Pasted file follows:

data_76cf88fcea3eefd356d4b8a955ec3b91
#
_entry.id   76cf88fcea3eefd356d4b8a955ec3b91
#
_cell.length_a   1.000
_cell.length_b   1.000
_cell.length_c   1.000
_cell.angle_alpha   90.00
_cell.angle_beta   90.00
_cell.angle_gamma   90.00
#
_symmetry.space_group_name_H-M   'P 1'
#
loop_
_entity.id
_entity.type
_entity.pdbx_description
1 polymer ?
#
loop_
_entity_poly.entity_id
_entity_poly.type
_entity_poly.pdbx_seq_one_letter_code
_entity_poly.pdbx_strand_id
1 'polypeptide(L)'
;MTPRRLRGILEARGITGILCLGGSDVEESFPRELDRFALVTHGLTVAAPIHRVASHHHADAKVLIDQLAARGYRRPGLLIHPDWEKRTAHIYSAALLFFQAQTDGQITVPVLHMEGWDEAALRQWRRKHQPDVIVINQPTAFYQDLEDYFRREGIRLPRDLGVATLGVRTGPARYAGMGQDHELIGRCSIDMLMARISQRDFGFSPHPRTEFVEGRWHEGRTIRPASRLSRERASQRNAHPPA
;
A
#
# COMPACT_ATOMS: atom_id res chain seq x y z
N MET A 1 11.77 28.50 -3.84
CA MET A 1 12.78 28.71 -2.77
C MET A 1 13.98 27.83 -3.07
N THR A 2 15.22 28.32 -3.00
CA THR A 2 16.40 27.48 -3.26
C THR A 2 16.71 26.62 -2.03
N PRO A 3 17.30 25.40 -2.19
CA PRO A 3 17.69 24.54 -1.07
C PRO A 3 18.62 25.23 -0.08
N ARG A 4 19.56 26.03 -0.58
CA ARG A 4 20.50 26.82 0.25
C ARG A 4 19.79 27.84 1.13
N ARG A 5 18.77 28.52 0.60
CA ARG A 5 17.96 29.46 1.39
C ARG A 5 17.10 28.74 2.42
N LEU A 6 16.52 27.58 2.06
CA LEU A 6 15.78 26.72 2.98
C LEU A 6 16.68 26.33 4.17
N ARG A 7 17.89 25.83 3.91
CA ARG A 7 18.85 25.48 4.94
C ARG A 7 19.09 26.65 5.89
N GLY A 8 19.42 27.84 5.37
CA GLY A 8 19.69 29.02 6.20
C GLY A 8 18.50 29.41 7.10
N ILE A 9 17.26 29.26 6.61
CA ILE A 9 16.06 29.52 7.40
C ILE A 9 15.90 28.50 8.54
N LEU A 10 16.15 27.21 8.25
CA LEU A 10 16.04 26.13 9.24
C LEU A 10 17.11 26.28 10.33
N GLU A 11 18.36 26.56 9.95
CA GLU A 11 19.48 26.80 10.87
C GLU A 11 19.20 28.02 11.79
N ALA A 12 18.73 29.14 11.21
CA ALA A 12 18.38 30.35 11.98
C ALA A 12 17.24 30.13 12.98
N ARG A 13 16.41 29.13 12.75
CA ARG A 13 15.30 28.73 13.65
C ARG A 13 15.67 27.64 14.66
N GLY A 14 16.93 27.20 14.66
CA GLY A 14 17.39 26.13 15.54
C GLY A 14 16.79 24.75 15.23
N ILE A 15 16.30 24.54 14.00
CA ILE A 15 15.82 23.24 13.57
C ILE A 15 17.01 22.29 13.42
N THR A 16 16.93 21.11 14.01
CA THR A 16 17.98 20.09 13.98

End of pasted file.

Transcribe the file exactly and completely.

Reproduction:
data_76cf88fcea3eefd356d4b8a955ec3b91
#
_entry.id   76cf88fcea3eefd356d4b8a955ec3b91
#
_cell.length_a   1.000
_cell.length_b   1.000
_cell.length_c   1.000
_cell.angle_alpha   90.00
_cell.angle_beta   90.00
_cell.angle_gamma   90.00
#
_symmetry.space_group_name_H-M   'P 1'
#
loop_
_entity.id
_entity.type
_entity.pdbx_description
1 polymer ?
#
loop_
_entity_poly.entity_id
_entity_poly.type
_entity_poly.pdbx_seq_one_letter_code
_entity_poly.pdbx_strand_id
1 'polypeptide(L)'
;MTPRRLRGILEARGITGILCLGGSDVEESFPRELDRFALVTHGLTVAAPIHRVASHHHADAKVLIDQLAARGYRRPGLLIHPDWEKRTAHIYSAALLFFQAQTDGQITVPVLHMEGWDEAALRQWRRKHQPDVIVINQPTAFYQDLEDYFRREGIRLPRDLGVATLGVRTGPARYAGMGQDHELIGRCSIDMLMARISQRDFGFSPHPRTEFVEGRWHEGRTIRPASRLSRERASQRNAHPPA
;
A
#
# COMPACT_ATOMS: atom_id res chain seq x y z
N MET A 1 11.77 28.50 -3.84
CA MET A 1 12.78 28.71 -2.77
C MET A 1 13.98 27.83 -3.07
N THR A 2 15.22 28.32 -3.00
CA THR A 2 16.40 27.48 -3.26
C THR A 2 16.71 26.62 -2.03
N PRO A 3 17.30 25.40 -2.19
CA PRO A 3 17.69 24.54 -1.07
C PRO A 3 18.62 25.23 -0.08
N ARG A 4 19.56 26.03 -0.58
CA ARG A 4 20.50 26.82 0.25
C ARG A 4 19.79 27.84 1.13
N ARG A 5 18.77 28.52 0.60
CA ARG A 5 17.96 29.46 1.39
C ARG A 5 17.10 28.74 2.42
N LEU A 6 16.52 27.58 2.06
CA LEU A 6 15.78 26.72 2.98
C LEU A 6 16.68 26.33 4.17
N ARG A 7 17.89 25.83 3.91
CA ARG A 7 18.85 25.48 4.94
C ARG A 7 19.09 26.65 5.89
N GLY A 8 19.42 27.84 5.37
CA GLY A 8 19.69 29.02 6.20
C GLY A 8 18.50 29.41 7.10
N ILE A 9 17.26 29.26 6.61
CA ILE A 9 16.06 29.52 7.40
C ILE A 9 15.90 28.50 8.54
N LEU A 10 16.15 27.21 8.25
CA LEU A 10 16.04 26.13 9.24
C LEU A 10 17.11 26.28 10.33
N GLU A 11 18.36 26.56 9.95
CA GLU A 11 19.48 26.80 10.87
C GLU A 11 19.20 28.02 11.79
N ALA A 12 18.73 29.14 11.21
CA ALA A 12 18.38 30.35 11.98
C ALA A 12 17.24 30.13 12.98
N ARG A 13 16.41 29.13 12.75
CA ARG A 13 15.30 28.73 13.65
C ARG A 13 15.67 27.64 14.66
N GLY A 14 16.93 27.20 14.66
CA GLY A 14 17.39 26.13 15.54
C GLY A 14 16.79 24.75 15.23
N ILE A 15 16.30 24.54 14.00
CA ILE A 15 15.82 23.24 13.57
C ILE A 15 17.01 22.29 13.42
N THR A 16 16.93 21.11 14.01
CA THR A 16 17.98 20.09 13.98